At Eisenhower’s Supreme Allied Headquarters, the bigger picture was already showing that the main effort by Sepp Dietrich’s Sixth Panzer Army in the north was being slowed to some extent. Although Kampfgruppe Peiper, a powerful combat force of the 1st SS Panzer Division, had succeeded with a dangerous penetration, stubborn resistance by the men of Major General Gerow’s V Corps had derailed the timetable of most of the other armored divisions of the Waffen SS. Potentially, however, this meant that Middleton’s sector might only gain in importance in the next few days, should it become clear that the Schwerpunkt was shifting to von Manteuffel’s Wehrmacht. There were early indications that this was the case. Like von Lüttwitz on the left, Walter Lucht, commander of the LXVI Corps in von Manteuffel’s army, was being delayed on the right. But in the center of the Fifth Panzer Army, armored divisions were picking up speed as a massive gap beckoned from Bastogne to beyond Gouvy, a small town northeast of Houffalize.
Middleton grimly assessed the reserve forces still available to him to delay the Germans east of Bastogne for another day. His most powerful corps reserve was Combat Command R of the 9th Armored Division. Even this, however, was no more than a regiment-sized force that had already suffered some losses in attempts to shore up the 110th Infantry at key points. Beyond that, there remained no more than two combat engineer battalions and one armored artillery battalion. Given the stubbornly overcast weather, no help was to be expected anytime soon from the powerful Allied air forces.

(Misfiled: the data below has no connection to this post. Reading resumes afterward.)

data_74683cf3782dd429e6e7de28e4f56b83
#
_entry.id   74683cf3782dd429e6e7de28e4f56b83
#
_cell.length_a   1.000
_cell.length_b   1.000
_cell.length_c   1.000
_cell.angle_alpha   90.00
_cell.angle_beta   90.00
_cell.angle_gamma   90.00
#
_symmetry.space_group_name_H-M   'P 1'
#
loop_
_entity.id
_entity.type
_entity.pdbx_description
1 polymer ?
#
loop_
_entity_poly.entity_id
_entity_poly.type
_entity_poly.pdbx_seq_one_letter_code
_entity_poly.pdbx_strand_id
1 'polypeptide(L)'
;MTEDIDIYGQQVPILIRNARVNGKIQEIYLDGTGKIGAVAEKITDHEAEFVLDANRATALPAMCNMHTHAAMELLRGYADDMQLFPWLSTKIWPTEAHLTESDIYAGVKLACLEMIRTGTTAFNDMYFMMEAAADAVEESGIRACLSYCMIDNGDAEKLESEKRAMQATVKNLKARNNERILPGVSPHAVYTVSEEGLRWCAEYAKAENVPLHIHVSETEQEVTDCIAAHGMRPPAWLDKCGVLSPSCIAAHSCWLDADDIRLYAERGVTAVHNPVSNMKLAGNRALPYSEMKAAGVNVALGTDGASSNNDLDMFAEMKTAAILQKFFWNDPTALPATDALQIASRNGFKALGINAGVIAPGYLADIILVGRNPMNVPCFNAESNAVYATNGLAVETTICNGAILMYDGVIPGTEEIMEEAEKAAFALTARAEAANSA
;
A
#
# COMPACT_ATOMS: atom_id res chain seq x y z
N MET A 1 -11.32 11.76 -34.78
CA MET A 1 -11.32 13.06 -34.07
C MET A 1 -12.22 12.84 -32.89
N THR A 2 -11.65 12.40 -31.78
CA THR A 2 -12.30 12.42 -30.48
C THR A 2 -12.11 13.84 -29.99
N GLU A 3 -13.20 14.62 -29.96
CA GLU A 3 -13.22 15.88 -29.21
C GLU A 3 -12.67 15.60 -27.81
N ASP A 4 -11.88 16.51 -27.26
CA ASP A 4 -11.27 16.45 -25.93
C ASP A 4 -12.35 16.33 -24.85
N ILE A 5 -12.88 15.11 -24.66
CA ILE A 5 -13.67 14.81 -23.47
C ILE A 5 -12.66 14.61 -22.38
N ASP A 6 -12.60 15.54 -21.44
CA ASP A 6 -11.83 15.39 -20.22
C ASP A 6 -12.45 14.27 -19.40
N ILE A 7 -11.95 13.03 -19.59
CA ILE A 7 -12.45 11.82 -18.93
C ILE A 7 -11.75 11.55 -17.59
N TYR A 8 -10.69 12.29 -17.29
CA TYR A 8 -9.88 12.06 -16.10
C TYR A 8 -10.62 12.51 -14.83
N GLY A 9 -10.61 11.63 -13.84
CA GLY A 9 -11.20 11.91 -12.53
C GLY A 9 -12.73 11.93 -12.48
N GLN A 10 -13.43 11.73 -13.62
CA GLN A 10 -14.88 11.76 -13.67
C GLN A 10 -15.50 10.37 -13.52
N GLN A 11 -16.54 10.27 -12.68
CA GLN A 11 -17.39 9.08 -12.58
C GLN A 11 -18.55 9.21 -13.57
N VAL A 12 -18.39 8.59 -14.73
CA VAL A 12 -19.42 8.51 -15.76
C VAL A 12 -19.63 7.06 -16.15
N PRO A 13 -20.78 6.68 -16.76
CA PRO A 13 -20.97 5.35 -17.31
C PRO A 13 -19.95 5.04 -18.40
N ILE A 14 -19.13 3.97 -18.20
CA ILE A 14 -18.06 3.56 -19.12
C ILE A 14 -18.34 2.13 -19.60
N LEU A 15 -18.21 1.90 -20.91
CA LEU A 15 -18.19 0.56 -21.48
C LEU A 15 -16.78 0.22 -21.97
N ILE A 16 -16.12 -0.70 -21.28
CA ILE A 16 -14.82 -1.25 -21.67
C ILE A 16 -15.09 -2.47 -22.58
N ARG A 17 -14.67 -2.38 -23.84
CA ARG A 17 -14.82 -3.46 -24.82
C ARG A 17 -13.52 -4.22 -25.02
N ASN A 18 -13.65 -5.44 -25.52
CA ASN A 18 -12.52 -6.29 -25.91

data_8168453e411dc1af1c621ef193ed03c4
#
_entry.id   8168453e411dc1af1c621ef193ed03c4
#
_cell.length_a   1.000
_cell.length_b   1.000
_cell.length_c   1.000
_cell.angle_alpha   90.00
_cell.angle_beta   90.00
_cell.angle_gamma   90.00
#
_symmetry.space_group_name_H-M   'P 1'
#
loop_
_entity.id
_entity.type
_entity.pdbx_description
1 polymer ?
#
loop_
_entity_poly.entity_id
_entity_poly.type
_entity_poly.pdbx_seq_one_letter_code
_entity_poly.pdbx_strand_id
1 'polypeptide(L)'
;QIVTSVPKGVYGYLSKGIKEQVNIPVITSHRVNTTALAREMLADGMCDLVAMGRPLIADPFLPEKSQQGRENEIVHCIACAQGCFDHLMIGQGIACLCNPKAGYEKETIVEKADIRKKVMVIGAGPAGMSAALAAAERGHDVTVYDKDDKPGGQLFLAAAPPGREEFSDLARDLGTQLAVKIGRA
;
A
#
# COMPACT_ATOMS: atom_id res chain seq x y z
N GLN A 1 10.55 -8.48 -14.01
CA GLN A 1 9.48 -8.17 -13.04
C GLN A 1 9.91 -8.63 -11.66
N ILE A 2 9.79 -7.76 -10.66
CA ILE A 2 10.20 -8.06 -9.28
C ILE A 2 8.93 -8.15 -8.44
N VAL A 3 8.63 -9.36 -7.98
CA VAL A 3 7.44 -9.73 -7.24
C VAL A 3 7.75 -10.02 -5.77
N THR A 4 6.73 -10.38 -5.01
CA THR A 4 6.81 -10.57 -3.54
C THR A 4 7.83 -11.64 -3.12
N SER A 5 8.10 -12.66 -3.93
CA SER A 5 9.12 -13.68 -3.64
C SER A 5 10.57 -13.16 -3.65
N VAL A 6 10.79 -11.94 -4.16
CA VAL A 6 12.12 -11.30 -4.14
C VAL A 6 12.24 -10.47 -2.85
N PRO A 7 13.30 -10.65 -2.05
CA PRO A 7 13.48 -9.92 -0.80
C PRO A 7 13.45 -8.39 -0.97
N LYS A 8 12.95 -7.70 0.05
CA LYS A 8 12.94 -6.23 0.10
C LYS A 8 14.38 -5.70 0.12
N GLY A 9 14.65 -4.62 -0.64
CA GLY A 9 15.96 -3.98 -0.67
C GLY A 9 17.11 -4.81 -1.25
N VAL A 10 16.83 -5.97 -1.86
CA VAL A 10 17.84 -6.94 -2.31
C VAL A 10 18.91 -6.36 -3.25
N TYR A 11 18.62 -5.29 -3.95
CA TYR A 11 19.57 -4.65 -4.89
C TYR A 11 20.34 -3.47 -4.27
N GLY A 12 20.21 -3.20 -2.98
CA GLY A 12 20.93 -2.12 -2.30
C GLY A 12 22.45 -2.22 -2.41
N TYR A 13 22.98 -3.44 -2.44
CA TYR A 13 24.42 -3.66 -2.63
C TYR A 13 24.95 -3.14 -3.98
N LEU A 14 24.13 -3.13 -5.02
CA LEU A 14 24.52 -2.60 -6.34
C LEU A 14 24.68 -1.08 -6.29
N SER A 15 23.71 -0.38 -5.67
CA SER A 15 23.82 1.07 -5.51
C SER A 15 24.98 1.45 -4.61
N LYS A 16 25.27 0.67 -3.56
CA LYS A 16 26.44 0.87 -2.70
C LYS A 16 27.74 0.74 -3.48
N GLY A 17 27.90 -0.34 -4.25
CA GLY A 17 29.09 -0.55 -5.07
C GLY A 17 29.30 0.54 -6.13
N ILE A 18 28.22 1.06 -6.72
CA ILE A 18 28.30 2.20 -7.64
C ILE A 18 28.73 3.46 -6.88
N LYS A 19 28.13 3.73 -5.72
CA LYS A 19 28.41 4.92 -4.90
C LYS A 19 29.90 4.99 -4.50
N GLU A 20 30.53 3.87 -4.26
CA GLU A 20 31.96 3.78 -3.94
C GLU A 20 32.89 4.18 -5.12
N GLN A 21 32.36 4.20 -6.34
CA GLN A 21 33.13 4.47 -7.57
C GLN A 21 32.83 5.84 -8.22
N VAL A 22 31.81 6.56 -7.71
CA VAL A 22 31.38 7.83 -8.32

Middleton carefully weighed up all the information and decided that, despite the desperate picture, there was a fighting chance that his men could hold on to the crucial Belgian crossroads. He came to that conclusion because he knew that yet another force was on its way to Bastogne and was scheduled to arrive possibly even before dusk that same day. As early as on the evening of the first day of the offensive, General Bradley, commander of the 12th Army Group, had ordered General Patton, commander of the Third Army, to release the 10th Armored Division from a rest area in France for support on the southern flank of the VIII Corps near Luxembourg City. Middleton, judging the situation at Bastogne to be critical, had just urged Combat Command B to split off from the division and hurry all the way up to the threatened Belgian town. If these tank crews managed to arrive in time to link up with his 9th Armored Division reserve late on Monday, they might just buy enough time for the paratroopers to arrive next.